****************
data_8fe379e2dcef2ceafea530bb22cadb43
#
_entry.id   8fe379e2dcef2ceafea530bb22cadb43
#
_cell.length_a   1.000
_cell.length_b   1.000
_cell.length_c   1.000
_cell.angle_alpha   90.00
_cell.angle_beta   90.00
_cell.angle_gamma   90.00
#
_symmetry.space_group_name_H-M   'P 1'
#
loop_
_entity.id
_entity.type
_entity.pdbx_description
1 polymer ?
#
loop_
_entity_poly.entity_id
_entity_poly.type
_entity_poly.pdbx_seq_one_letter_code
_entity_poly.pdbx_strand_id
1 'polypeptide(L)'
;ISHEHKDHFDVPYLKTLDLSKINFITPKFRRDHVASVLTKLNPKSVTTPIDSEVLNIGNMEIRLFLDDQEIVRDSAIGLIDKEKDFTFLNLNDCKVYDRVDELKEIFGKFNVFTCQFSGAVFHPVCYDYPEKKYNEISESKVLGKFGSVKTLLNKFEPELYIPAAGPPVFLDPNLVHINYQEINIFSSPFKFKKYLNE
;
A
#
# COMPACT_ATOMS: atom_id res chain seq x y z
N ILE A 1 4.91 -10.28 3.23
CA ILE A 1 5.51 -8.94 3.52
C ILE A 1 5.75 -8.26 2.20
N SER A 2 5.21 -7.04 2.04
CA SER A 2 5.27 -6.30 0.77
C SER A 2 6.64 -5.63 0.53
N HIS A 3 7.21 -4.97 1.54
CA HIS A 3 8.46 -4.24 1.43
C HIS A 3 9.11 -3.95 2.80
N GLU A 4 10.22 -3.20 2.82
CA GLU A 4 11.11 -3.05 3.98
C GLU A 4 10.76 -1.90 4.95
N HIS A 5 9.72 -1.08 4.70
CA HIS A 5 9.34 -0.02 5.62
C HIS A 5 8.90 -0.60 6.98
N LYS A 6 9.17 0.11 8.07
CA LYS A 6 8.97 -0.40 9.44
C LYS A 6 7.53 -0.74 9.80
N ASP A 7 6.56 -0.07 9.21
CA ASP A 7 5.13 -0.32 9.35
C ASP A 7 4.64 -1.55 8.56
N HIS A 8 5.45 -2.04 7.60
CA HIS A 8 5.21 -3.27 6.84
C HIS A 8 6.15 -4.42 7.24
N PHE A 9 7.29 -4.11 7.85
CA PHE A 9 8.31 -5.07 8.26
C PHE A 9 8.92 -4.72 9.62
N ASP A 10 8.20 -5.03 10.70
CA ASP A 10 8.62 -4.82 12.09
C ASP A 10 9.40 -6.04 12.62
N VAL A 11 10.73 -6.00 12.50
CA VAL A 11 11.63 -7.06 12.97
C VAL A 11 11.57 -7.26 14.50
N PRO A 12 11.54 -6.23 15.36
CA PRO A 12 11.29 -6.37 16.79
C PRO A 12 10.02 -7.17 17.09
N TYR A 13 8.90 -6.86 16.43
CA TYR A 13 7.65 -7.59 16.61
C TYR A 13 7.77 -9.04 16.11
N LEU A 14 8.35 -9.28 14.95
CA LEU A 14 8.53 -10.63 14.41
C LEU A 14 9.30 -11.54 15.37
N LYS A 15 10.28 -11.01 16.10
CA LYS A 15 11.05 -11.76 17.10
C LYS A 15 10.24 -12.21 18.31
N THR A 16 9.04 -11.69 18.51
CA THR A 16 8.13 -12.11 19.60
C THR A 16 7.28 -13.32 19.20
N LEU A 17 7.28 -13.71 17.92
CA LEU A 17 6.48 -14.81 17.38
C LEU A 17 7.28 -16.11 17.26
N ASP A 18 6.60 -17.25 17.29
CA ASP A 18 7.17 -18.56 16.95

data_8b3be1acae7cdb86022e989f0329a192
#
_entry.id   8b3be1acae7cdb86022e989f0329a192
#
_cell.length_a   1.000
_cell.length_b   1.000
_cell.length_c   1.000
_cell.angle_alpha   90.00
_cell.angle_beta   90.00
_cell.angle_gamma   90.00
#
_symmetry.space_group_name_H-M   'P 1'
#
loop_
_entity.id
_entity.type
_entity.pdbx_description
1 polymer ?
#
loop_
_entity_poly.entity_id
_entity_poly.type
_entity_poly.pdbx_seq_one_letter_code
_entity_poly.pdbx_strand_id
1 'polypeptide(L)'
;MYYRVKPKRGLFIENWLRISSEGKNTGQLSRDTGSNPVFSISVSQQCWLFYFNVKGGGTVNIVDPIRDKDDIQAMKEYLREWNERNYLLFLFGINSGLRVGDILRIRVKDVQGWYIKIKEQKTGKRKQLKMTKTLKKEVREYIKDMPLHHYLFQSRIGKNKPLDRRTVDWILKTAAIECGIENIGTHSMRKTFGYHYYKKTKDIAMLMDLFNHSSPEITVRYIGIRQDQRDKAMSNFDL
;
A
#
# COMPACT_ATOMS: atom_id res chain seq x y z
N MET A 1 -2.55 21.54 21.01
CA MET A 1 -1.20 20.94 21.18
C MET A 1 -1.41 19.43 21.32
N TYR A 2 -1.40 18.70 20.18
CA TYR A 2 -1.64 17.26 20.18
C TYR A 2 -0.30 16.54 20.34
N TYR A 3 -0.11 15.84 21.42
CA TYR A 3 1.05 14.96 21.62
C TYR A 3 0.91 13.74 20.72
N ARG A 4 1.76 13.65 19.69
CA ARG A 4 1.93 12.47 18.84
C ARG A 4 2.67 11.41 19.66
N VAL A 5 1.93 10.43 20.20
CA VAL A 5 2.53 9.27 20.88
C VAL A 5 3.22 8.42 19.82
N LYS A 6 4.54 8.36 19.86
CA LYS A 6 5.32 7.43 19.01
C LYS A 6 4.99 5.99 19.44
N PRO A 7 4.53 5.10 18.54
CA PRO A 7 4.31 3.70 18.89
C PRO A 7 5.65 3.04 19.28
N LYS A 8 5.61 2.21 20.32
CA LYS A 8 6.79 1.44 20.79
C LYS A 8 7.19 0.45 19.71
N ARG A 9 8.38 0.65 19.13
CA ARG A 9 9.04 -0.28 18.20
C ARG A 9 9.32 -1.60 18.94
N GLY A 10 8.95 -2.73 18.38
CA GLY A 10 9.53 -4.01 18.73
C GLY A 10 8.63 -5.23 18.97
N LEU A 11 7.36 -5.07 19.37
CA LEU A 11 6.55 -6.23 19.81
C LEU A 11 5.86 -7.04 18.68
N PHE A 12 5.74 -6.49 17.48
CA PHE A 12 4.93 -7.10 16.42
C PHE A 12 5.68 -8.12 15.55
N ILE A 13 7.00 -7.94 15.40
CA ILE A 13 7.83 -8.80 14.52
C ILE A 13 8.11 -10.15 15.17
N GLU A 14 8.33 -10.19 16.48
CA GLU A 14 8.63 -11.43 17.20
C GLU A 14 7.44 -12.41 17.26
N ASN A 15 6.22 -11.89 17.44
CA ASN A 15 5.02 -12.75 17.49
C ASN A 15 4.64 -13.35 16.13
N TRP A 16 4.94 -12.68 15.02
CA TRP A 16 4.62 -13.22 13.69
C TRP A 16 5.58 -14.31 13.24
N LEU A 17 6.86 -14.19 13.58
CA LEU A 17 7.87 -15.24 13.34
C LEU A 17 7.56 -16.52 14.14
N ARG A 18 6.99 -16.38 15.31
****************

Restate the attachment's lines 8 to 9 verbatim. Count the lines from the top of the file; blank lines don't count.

_cell.angle_alpha   90.00
_cell.angle_beta   90.00